The name “St. Meinrad” is familiar to southern Indiana residents, whether referring to the unincorporated Spencer County town, its Catholic Parish or one of only two archabbeys in the United States (there are 11 worldwide), which just happens to be named Saint Meinrad.
All three were named in honor of their patron saint.
St. Meinrad Parish plans to celebrate Saint Meinrad (the man, the saint, the hermit) on his feast day (Sunday, January 19) with an 8:30 a.m. (CST) Mass, followed by a parish social and complimentary breakfast in the St. Meinrad Community Center.
The feast day celebration will include a media display of local, regional and international service and outreach initiatives by Historic St. Boniface Catholic Church and St. Meinrad Catholic Church in Spencer County, and activities and door prizes sponsored by the parish Heritage, Fundraising and Marketing Commission.
Fr. Anthony Vinson, OSB, pastor, will give the feast-day homily on the life of St. Meinrad, a hermit and martyr, and the gift of radical hospitality.
But here’s a little taste for those who may not be able to attend.
Meinrad was born in 797 into the family of the Counts of Hohenzollern. Educated at the Benedictine abbey school of Reichenau, an island in Lake Constance, there he became a monk and was ordained.
Around 829 he established a hermitage on the slopes of Etzel Pass, taking very little with him except for a statue of the Virgin Mary which he had been given by the Abbess Hildegarde of Zurich. In 835 he retreated still further — to a hermitage in the forest — the site of what is today Einsiedeln, Switzerland.
Meinrad was often presented with gifts that he gave to the poor and was known for his extraordinary charity and hospitality (probably why Saint Meinrad is known as the Martyr of Hospitality).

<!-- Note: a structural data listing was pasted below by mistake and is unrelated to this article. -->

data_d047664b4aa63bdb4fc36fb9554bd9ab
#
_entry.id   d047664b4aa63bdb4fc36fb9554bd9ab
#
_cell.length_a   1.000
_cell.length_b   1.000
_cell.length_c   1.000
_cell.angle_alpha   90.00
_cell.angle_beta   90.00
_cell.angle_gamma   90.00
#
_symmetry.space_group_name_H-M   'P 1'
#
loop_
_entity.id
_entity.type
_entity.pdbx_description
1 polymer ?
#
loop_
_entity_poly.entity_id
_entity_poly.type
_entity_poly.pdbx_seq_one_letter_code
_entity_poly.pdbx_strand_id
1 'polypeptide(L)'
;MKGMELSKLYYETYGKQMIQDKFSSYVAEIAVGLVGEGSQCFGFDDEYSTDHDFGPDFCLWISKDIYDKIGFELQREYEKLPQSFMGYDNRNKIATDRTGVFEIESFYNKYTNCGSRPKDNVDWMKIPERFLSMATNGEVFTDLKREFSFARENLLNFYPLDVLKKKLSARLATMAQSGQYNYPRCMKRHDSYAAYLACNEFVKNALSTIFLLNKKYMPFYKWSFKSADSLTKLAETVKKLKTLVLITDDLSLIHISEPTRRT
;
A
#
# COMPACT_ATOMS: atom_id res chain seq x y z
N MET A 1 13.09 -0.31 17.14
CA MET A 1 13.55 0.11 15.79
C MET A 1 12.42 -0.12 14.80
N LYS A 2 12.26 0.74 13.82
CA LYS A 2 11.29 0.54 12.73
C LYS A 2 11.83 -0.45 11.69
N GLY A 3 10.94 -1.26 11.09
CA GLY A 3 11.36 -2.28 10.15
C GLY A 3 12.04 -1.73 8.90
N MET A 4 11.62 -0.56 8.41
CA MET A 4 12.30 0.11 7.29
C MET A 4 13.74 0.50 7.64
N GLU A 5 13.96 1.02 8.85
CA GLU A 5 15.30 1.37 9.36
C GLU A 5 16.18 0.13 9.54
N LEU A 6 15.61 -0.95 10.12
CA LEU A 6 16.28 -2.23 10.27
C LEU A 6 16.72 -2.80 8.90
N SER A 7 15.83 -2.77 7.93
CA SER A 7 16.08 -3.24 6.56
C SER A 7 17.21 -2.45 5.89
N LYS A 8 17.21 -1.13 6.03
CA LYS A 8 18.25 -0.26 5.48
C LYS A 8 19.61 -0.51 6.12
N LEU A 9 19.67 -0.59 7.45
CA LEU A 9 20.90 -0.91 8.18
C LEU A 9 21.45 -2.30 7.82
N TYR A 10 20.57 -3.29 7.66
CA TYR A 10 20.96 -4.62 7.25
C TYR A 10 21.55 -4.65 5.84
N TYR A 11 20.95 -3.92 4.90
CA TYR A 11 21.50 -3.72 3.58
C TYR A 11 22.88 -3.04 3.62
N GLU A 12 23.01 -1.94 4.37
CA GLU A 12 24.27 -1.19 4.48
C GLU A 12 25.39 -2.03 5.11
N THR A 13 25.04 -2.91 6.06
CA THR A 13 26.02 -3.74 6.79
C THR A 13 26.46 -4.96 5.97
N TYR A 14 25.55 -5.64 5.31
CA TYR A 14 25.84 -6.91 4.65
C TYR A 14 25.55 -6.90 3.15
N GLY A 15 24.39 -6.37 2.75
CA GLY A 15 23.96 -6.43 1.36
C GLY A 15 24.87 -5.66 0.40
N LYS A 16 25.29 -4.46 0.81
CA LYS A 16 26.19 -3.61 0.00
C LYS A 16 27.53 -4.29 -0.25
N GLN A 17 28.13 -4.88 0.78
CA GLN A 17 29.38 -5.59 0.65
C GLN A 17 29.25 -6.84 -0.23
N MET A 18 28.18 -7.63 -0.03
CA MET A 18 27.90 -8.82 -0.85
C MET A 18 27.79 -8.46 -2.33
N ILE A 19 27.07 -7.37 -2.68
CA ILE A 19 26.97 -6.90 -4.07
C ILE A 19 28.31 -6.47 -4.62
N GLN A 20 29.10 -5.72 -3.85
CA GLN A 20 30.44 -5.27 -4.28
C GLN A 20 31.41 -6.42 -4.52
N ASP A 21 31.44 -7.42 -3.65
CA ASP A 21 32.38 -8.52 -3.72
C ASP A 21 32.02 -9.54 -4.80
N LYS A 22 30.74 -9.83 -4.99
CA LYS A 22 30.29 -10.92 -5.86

He was killed in 861 by two robbers who wanted the treasures pilgrims had left at the shrine.
Over the next 80 years, the hermitage was occupied by a succession of hermits. One of them, Eberhard, had been Provost of Strasburg. He erected Einsiedeln Abbey on the site and became its first abbot. Meinrad had originally been buried at Reichenau, but his relics were returned to Einsiedel in 1029.
So how did a Swiss monk become the patron saint of a southern Indiana village?
Saint Meinrad Abbey (now archabbey) was founded by monks from Einsiedeln Abbey in Switzerland on March 21, 1854. Seven years later St. Meinrad Parish (in St. Meinrad, Indiana) was founded on January 21, 1861, the 1,000th anniversary of Meinrad’s death. Eight days after the parish founding, a new German Catholic settlement was established as the town of St. Meinrad.
Now back to the celebration.
The public is welcome to the event on January 19. Groups of six or more are asked to RSVP by Wednesday, January 15. To RSVP or for more information, call the parish office at (812) 357-5533 or visit www.smcatholic.church/contact-us.